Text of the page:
When Fox settled the defamation lawsuit brought by Dominion Voting Systems for $787.5 million, the conventional wisdom was that it would alter little about the way Fox News operates. “Don’t Expect Fox News to Change After Massive Dominion Payout,” said a Vanity Fair headline. “Will Fox Settlement Alter Conservative Media? Apparently Not,” said The Associated Press.
Maybe the settlement didn’t change much, but it increasingly looks as if the lawsuit itself did. On Monday, news broke that Tucker Carlson, Fox News’s highest-rated and most demagogic prime time host, was out, and wouldn’t even get a final show to say goodbye. The Los Angeles Times reported that Carlson was defenestrated by Rupert Murdoch himself, and that his exit was related to the discrimination lawsuit filed by Carlson’s former head of booking Abby Grossberg. Grossberg alleges that Fox coerced her into giving misleading testimony in the Dominion case, and has said she filed the discrimination suit, as well as a separate lawsuit, after fearing that the network was going to make her a scapegoat. The Washington Post, meanwhile, reported that Murdoch was incensed about insubordinate remarks Carlson made about Fox management, which were revealed during the discovery phase of the Dominion case.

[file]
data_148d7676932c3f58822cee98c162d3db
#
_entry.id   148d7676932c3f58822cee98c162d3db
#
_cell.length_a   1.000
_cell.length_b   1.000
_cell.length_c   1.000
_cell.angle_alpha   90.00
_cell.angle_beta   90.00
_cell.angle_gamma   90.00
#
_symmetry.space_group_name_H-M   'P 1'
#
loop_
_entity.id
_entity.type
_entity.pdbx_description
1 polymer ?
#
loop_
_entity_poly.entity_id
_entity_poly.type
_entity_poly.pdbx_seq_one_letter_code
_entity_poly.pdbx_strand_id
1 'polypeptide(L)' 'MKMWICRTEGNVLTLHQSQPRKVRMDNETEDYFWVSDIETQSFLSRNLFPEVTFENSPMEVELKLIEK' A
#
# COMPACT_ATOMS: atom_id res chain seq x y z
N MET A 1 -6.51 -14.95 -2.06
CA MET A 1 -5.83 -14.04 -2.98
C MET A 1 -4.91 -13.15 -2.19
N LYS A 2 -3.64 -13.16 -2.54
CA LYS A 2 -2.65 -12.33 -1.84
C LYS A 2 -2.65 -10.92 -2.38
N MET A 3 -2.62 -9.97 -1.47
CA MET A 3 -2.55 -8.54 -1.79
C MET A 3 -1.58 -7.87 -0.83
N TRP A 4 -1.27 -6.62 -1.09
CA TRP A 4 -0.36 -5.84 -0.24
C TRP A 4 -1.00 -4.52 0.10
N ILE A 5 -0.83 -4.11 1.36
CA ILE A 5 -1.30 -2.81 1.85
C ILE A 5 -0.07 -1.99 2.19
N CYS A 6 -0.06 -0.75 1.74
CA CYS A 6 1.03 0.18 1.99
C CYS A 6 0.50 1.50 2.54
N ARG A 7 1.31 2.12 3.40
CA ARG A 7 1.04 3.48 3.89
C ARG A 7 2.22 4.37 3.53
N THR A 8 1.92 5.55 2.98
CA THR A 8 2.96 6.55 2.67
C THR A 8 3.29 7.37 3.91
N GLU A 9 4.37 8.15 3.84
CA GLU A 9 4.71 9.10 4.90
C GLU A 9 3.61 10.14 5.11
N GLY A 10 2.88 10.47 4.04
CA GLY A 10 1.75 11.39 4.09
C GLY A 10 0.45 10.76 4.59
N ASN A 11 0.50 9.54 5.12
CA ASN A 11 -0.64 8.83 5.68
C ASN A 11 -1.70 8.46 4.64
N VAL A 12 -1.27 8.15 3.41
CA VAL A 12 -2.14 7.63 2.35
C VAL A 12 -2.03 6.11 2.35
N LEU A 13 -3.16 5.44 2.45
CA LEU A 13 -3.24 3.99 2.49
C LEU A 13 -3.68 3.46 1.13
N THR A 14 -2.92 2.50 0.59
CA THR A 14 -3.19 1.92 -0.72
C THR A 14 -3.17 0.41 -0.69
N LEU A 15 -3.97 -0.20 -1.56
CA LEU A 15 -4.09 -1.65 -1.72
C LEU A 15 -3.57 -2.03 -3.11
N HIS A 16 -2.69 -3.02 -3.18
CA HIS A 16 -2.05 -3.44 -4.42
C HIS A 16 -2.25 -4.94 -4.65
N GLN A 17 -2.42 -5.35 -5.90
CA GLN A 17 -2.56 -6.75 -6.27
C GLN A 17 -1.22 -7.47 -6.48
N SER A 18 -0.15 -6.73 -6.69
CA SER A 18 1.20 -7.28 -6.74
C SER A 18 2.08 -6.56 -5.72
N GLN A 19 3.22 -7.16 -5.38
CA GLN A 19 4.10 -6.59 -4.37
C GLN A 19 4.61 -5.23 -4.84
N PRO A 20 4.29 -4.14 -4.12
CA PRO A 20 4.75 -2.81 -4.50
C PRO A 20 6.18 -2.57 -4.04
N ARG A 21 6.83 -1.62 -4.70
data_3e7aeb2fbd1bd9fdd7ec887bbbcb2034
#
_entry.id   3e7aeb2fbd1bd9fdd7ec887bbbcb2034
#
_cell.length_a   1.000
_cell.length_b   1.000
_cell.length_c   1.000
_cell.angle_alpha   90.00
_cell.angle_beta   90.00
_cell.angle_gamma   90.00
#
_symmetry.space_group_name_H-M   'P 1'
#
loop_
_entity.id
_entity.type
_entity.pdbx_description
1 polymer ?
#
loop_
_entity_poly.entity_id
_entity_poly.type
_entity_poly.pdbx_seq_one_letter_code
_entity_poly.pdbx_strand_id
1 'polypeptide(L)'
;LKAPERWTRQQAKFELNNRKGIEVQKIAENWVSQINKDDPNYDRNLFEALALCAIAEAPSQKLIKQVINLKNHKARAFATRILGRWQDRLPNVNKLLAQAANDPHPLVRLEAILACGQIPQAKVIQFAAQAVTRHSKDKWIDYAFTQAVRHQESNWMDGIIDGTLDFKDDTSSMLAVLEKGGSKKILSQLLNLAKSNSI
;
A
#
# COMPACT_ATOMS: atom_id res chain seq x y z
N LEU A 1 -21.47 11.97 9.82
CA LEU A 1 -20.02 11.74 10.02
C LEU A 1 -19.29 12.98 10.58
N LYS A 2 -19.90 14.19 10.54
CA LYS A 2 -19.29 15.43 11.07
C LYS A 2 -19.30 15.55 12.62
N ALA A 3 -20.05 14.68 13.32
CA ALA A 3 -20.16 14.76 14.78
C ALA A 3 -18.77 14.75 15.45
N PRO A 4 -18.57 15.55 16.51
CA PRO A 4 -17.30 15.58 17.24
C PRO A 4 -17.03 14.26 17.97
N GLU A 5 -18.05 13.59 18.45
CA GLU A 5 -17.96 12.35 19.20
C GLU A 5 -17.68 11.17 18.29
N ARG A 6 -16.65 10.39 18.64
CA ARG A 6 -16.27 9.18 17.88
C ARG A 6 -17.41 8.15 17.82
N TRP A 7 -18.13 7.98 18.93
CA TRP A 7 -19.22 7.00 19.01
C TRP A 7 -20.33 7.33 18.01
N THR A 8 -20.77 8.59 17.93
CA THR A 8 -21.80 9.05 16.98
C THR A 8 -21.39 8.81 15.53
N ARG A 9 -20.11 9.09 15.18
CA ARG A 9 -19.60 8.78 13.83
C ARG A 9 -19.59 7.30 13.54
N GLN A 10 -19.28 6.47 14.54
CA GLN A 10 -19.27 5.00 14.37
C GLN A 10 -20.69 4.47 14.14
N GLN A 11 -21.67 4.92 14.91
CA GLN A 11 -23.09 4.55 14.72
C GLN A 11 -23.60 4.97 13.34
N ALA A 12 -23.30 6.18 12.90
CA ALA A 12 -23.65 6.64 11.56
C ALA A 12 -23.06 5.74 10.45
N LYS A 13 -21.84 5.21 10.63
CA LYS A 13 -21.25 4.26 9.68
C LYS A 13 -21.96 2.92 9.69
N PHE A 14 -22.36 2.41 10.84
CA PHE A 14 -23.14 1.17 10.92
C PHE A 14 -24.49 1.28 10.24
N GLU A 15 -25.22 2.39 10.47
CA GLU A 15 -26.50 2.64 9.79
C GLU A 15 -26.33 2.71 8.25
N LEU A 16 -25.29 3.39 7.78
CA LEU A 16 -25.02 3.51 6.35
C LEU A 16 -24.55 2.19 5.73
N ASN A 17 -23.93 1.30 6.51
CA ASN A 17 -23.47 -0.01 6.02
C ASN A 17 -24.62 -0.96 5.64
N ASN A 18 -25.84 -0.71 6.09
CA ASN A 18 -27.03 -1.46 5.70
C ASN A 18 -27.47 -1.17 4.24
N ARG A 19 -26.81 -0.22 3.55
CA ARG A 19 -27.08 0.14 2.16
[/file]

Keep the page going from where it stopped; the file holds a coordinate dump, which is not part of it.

All this suggests that Dominion was responsible for shaking loose the information that brought Carlson down. The end of his Fox News tenure should be a reminder to people on the left not to surrender to the cynical illusion that, to revive a Trump-era phrase, LOL nothing matters. Sometimes the terrible elements of our political culture seem so immutable that it’s tempting to give in to despair as a prophylactic against perpetual disappointment. But it turns out that it is in fact sometimes possible to shame the shameless. Once in a while, justice is delivered.
Grossberg’s lawsuit had seemed, before Monday, to be at most a footnote to the broader Dominion drama, even though the behavior detailed in it was disgusting. Grossberg describes an environment in which women of all political persuasions were constantly discussed in terms of sexual desirability. One of Carlson’s bookers, she alleges, was told that she should sleep with Elon Musk to secure an interview. She claims that Carlson’s executive producer Justin Wells, also fired on Monday, called her into his office to ask about the sex life of her previous boss, the Fox Business host Maria Bartiromo. In a statement, Fox said that Grossberg’s accusations were made following a critical performance review, and said that it had hired “an independent outside counsel to immediately investigate the concerns” she had raised.
If indeed Carlson was fired in part for workplace misogyny, he will fall into a venerable Fox tradition. The network has a history of tolerating the abuse of women until revelations become too inconvenient, at which point even figures who’d seemed irreplaceable, like Roger Ailes and Bill O’Reilly, are tossed overboard. Contempt for women was part of Carlson’s brand at Fox News; his infamous “The End of Men” special urged men to tan their testicles to ostensibly increase testosterone and thereby rescue society from collapse. It would be fitting if contempt for women is what finally derailed him.